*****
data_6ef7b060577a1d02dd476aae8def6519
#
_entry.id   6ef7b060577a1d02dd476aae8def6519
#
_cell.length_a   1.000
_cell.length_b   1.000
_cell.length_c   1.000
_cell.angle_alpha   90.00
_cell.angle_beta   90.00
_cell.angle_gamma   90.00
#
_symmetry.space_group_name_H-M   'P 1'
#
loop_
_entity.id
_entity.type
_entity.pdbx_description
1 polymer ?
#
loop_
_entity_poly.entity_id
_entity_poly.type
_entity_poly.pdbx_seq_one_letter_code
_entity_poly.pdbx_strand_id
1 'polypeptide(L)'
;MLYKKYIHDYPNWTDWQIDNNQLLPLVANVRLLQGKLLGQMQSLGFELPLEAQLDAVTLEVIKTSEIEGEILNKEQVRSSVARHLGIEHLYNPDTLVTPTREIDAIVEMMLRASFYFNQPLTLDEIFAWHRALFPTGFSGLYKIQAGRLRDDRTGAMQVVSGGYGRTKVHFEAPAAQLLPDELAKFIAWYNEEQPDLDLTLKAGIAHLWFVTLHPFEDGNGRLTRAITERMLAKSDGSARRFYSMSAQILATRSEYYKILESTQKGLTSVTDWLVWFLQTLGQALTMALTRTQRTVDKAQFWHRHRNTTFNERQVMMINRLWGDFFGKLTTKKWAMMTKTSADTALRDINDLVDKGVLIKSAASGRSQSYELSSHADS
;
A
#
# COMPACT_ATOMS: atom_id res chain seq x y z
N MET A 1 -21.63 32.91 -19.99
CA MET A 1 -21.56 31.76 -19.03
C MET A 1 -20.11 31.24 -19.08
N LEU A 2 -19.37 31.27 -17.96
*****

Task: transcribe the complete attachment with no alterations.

data_6ef7b060577a1d02dd476aae8def6519
#
_entry.id   6ef7b060577a1d02dd476aae8def6519
#
_cell.length_a   1.000
_cell.length_b   1.000
_cell.length_c   1.000
_cell.angle_alpha   90.00
_cell.angle_beta   90.00
_cell.angle_gamma   90.00
#
_symmetry.space_group_name_H-M   'P 1'
#
loop_
_entity.id
_entity.type
_entity.pdbx_description
1 polymer ?
#
loop_
_entity_poly.entity_id
_entity_poly.type
_entity_poly.pdbx_seq_one_letter_code
_entity_poly.pdbx_strand_id
1 'polypeptide(L)'
;MLYKKYIHDYPNWTDWQIDNNQLLPLVANVRLLQGKLLGQMQSLGFELPLEAQLDAVTLEVIKTSEIEGEILNKEQVRSSVARHLGIEHLYNPDTLVTPTREIDAIVEMMLRASFYFNQPLTLDEIFAWHRALFPTGFSGLYKIQAGRLRDDRTGAMQVVSGGYGRTKVHFEAPAAQLLPDELAKFIAWYNEEQPDLDLTLKAGIAHLWFVTLHPFEDGNGRLTRAITERMLAKSDGSARRFYSMSAQILATRSEYYKILESTQKGLTSVTDWLVWFLQTLGQALTMALTRTQRTVDKAQFWHRHRNTTFNERQVMMINRLWGDFFGKLTTKKWAMMTKTSADTALRDINDLVDKGVLIKSAASGRSQSYELSSHADS
;
A
#
# COMPACT_ATOMS: atom_id res chain seq x y z
N MET A 1 -21.63 32.91 -19.99
CA MET A 1 -21.56 31.76 -19.03
C MET A 1 -20.11 31.24 -19.08
N LEU A 2 -19.37 31.27 -17.96